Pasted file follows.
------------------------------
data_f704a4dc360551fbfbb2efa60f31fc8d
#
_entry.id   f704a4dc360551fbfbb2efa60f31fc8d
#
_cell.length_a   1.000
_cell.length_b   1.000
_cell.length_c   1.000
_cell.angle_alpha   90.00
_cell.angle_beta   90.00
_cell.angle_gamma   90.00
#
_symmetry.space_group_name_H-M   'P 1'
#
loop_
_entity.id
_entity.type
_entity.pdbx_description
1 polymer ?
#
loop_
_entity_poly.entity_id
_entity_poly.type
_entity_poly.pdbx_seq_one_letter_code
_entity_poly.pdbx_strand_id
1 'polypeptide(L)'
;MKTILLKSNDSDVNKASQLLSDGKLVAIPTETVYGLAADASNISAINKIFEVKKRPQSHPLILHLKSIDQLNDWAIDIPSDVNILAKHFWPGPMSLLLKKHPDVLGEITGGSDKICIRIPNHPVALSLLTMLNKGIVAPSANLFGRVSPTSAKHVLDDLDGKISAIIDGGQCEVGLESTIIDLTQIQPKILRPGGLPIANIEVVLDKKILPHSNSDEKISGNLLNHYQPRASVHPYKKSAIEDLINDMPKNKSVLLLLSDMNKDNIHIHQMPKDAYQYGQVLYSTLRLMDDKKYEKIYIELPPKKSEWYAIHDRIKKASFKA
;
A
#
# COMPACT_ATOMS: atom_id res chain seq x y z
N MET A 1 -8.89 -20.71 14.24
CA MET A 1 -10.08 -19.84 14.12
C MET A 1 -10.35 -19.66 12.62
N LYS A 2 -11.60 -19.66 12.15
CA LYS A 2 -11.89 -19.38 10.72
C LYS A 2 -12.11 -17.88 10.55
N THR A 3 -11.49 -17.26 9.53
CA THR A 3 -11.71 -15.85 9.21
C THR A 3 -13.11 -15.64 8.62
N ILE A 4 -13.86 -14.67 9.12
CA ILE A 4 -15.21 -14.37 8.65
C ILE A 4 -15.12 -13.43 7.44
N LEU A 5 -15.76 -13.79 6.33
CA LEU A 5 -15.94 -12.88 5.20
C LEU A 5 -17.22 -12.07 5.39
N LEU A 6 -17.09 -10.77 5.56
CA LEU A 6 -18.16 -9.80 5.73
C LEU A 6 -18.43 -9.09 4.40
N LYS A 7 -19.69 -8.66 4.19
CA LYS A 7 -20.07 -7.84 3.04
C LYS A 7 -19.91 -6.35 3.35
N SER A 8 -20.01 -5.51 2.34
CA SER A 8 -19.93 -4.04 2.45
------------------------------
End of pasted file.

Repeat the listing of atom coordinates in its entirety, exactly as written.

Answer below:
data_f704a4dc360551fbfbb2efa60f31fc8d
#
_entry.id   f704a4dc360551fbfbb2efa60f31fc8d
#
_cell.length_a   1.000
_cell.length_b   1.000
_cell.length_c   1.000
_cell.angle_alpha   90.00
_cell.angle_beta   90.00
_cell.angle_gamma   90.00
#
_symmetry.space_group_name_H-M   'P 1'
#
loop_
_entity.id
_entity.type
_entity.pdbx_description
1 polymer ?
#
loop_
_entity_poly.entity_id
_entity_poly.type
_entity_poly.pdbx_seq_one_letter_code
_entity_poly.pdbx_strand_id
1 'polypeptide(L)'
;MKTILLKSNDSDVNKASQLLSDGKLVAIPTETVYGLAADASNISAINKIFEVKKRPQSHPLILHLKSIDQLNDWAIDIPSDVNILAKHFWPGPMSLLLKKHPDVLGEITGGSDKICIRIPNHPVALSLLTMLNKGIVAPSANLFGRVSPTSAKHVLDDLDGKISAIIDGGQCEVGLESTIIDLTQIQPKILRPGGLPIANIEVVLDKKILPHSNSDEKISGNLLNHYQPRASVHPYKKSAIEDLINDMPKNKSVLLLLSDMNKDNIHIHQMPKDAYQYGQVLYSTLRLMDDKKYEKIYIELPPKKSEWYAIHDRIKKASFKA
;
A
#
# COMPACT_ATOMS: atom_id res chain seq x y z
N MET A 1 -8.89 -20.71 14.24
CA MET A 1 -10.08 -19.84 14.12
C MET A 1 -10.35 -19.66 12.62
N LYS A 2 -11.60 -19.66 12.15
CA LYS A 2 -11.89 -19.38 10.72
C LYS A 2 -12.11 -17.88 10.55
N THR A 3 -11.49 -17.26 9.53
CA THR A 3 -11.71 -15.85 9.21
C THR A 3 -13.11 -15.64 8.62
N ILE A 4 -13.86 -14.67 9.12
CA ILE A 4 -15.21 -14.37 8.65
C ILE A 4 -15.12 -13.43 7.44
N LEU A 5 -15.76 -13.79 6.33
CA LEU A 5 -15.94 -12.88 5.20
C LEU A 5 -17.22 -12.07 5.39
N LEU A 6 -17.09 -10.77 5.56
CA LEU A 6 -18.16 -9.80 5.73
C LEU A 6 -18.43 -9.09 4.40
N LYS A 7 -19.69 -8.66 4.19
CA LYS A 7 -20.07 -7.84 3.04
C LYS A 7 -19.91 -6.35 3.35
N SER A 8 -20.01 -5.51 2.34
CA SER A 8 -19.93 -4.04 2.45